A Big Memory Pile Cache is abstracted into the interface that supports priority, maximum age, absolute expiration timestamps and memory limits. When you approach a limit, the object starts to get overwritten if their priorities allow.

The cache evicts old data (auto-delete) and expires objects at a certain timestamp if it was set. It also clones detailed table settings from a cache-wide setup where everything is configurable (index size, LWM, HWM, grow/shrink percentages etc.).

The cache is described in the linked video.

Test Screens

Here you have it. 1+ billion objects are allocated on a Pile. The write throughput is now around a paltry 300,000 inserts a second from 10 threads. This is because we have also allocated 80+GB on a 64 GB machine. Actually, I was surprised swapping did not kill it altogether, it still works, AND full-scan GC is 11 ms! This machine is 3 Ghz 6 core i7 with 64GB physical running Windows 7 64bit.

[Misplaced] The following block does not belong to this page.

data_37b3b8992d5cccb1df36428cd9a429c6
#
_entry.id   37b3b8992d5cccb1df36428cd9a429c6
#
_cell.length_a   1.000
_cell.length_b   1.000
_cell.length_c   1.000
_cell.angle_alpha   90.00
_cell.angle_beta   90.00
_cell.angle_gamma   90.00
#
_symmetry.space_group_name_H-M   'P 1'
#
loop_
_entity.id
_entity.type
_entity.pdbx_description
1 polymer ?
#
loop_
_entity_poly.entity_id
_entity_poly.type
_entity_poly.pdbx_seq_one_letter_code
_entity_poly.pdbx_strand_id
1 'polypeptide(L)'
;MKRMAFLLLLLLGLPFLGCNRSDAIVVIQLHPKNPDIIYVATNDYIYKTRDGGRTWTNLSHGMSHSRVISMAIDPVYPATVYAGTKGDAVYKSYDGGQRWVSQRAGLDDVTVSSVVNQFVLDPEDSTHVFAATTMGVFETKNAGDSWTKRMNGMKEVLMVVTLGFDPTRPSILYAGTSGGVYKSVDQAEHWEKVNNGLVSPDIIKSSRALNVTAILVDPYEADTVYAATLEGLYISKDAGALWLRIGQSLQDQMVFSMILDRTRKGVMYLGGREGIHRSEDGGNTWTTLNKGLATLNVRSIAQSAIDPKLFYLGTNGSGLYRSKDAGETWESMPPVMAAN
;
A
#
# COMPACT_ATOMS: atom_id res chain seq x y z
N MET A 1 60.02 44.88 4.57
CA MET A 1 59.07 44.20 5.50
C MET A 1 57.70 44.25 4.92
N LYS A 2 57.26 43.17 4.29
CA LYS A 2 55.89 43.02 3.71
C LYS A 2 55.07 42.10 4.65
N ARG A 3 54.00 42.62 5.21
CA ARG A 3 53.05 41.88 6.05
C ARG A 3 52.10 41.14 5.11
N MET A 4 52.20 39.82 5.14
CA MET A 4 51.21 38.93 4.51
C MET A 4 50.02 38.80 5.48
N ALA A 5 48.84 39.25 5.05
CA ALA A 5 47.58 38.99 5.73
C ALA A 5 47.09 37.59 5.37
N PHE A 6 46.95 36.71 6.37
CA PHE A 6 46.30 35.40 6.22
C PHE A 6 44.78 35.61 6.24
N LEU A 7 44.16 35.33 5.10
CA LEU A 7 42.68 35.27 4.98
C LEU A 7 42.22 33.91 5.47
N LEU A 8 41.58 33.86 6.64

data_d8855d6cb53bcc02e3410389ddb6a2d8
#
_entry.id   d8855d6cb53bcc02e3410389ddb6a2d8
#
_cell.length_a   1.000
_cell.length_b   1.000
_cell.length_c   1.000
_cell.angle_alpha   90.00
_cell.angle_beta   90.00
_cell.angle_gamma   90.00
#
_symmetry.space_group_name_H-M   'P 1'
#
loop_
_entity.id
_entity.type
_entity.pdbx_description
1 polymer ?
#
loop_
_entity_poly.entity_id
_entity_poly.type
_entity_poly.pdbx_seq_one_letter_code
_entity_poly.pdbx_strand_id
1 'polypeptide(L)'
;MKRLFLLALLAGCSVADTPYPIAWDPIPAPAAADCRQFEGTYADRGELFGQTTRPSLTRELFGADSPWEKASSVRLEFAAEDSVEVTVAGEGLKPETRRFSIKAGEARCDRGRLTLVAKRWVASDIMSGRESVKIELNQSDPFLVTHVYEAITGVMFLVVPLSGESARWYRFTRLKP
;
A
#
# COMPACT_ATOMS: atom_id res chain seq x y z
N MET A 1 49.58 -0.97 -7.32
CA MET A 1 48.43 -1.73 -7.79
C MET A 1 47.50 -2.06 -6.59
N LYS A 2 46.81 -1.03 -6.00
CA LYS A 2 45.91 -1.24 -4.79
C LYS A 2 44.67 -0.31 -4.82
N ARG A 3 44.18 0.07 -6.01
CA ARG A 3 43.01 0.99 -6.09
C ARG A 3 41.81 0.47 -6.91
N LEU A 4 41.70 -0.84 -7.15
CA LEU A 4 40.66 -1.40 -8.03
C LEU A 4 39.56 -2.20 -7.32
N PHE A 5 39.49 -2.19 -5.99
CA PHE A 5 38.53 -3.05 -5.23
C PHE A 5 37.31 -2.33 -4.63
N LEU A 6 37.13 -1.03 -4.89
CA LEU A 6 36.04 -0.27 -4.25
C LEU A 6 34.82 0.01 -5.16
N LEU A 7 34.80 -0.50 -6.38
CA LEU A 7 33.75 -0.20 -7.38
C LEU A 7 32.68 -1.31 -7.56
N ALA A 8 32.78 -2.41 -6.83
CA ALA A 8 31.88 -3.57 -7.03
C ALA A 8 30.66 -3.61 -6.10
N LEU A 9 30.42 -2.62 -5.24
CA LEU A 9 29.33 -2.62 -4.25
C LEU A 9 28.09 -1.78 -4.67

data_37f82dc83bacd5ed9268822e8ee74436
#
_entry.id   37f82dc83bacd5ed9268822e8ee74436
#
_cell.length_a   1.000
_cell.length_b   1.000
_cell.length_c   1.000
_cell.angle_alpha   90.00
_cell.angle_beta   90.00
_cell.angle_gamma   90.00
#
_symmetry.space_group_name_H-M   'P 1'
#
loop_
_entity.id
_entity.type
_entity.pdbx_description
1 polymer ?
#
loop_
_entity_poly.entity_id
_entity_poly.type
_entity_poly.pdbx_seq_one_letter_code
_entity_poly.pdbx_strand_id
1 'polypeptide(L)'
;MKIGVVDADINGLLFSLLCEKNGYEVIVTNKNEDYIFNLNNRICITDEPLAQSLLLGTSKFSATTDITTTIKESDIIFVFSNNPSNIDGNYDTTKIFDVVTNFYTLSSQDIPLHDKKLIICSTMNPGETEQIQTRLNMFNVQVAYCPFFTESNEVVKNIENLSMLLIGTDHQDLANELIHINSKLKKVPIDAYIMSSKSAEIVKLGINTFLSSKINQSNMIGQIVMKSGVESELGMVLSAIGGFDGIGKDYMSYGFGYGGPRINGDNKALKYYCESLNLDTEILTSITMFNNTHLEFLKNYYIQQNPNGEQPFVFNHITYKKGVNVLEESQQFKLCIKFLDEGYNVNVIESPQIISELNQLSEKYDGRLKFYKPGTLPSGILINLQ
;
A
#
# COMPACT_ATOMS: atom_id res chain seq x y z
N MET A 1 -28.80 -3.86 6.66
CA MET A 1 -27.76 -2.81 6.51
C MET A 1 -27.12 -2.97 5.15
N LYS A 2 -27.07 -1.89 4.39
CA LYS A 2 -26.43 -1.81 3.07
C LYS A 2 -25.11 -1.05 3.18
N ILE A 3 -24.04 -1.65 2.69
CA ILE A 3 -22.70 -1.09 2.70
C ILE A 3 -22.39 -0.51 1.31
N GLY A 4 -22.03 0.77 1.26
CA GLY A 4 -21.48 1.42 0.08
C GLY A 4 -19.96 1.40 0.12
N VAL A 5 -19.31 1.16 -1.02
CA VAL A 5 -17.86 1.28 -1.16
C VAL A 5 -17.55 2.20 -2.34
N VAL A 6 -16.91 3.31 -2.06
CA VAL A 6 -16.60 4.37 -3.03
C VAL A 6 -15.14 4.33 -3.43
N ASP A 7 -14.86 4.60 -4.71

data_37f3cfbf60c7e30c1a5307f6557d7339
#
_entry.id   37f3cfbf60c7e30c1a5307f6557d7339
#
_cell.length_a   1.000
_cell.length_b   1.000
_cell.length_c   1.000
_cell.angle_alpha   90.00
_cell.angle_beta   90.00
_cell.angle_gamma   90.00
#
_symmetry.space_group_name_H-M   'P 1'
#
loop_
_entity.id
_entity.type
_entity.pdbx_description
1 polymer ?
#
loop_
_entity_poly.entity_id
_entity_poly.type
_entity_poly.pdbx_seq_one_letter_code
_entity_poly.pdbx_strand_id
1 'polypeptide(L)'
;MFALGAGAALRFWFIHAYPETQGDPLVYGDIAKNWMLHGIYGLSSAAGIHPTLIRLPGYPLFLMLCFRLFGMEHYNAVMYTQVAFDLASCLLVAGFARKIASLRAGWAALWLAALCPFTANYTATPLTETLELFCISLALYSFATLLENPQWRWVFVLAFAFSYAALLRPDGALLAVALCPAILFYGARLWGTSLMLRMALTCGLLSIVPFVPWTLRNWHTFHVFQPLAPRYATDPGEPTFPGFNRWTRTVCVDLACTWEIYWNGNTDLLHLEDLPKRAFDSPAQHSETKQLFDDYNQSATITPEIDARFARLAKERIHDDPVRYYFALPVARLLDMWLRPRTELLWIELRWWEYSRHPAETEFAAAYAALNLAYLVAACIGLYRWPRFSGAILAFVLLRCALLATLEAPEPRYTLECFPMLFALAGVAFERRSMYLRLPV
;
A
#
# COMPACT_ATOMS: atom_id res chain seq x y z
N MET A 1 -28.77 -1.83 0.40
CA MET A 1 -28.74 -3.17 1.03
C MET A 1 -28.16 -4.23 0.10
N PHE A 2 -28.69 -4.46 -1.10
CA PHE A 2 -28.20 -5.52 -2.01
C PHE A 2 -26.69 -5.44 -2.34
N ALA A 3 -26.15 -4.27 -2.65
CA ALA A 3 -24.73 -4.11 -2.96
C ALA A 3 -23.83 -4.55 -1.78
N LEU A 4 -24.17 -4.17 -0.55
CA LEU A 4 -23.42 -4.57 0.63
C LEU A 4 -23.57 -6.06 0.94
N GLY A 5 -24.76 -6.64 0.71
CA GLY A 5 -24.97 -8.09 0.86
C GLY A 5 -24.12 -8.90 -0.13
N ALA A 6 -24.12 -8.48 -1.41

(Click on the image to enlarge it)

And here we are on Ubuntu Linux under Mono, having 300M objects taking around 27 GB of RAM. The machine is i7 4 core 3 Ghz 32 GB physical. The 8 threads are still inserting at 500K/sec.

(Click on the image to enlarge it)

After I purge the Pile notice the GC deallocating 28 GB in 72 ms (shown in window title):

(Click on the image to enlarge it)

And this is how it looks on a Windows box:


NFX Source

Big Memory Pile

Big Memory Cache

Serializer Benchmark Suite (NFX.Slim serializer among others):


Test results

Test result table: Typical Person

Test result charts: Typical Person

NFX Pile Video - How to store 300,000,000 objects in CLR/.NET

NFX Pile - .NET Managed memory Manager Video

NFX Pile Cache Video

About the Authors

Dmitriy Khmaladze has over 20 years of IT experience in the US. Startups and Fortune 500 clients;  Galaxy Hosted, Pioneered SaaS for medical industry in 1998; 15+years research: language and compiler design, distributed architecture; System programming and architecture, C/C++,.NET, Java,  Android, IOS, Web design, HTML5, CSS, JavaScript, RDBMSs and NoSQL/NewSQL.

Leonid Ganeline has 15 years as Integration Developer; Microsoft MVP Awards in Integration; blogger. He enjoys all about software, traveling, reading, running.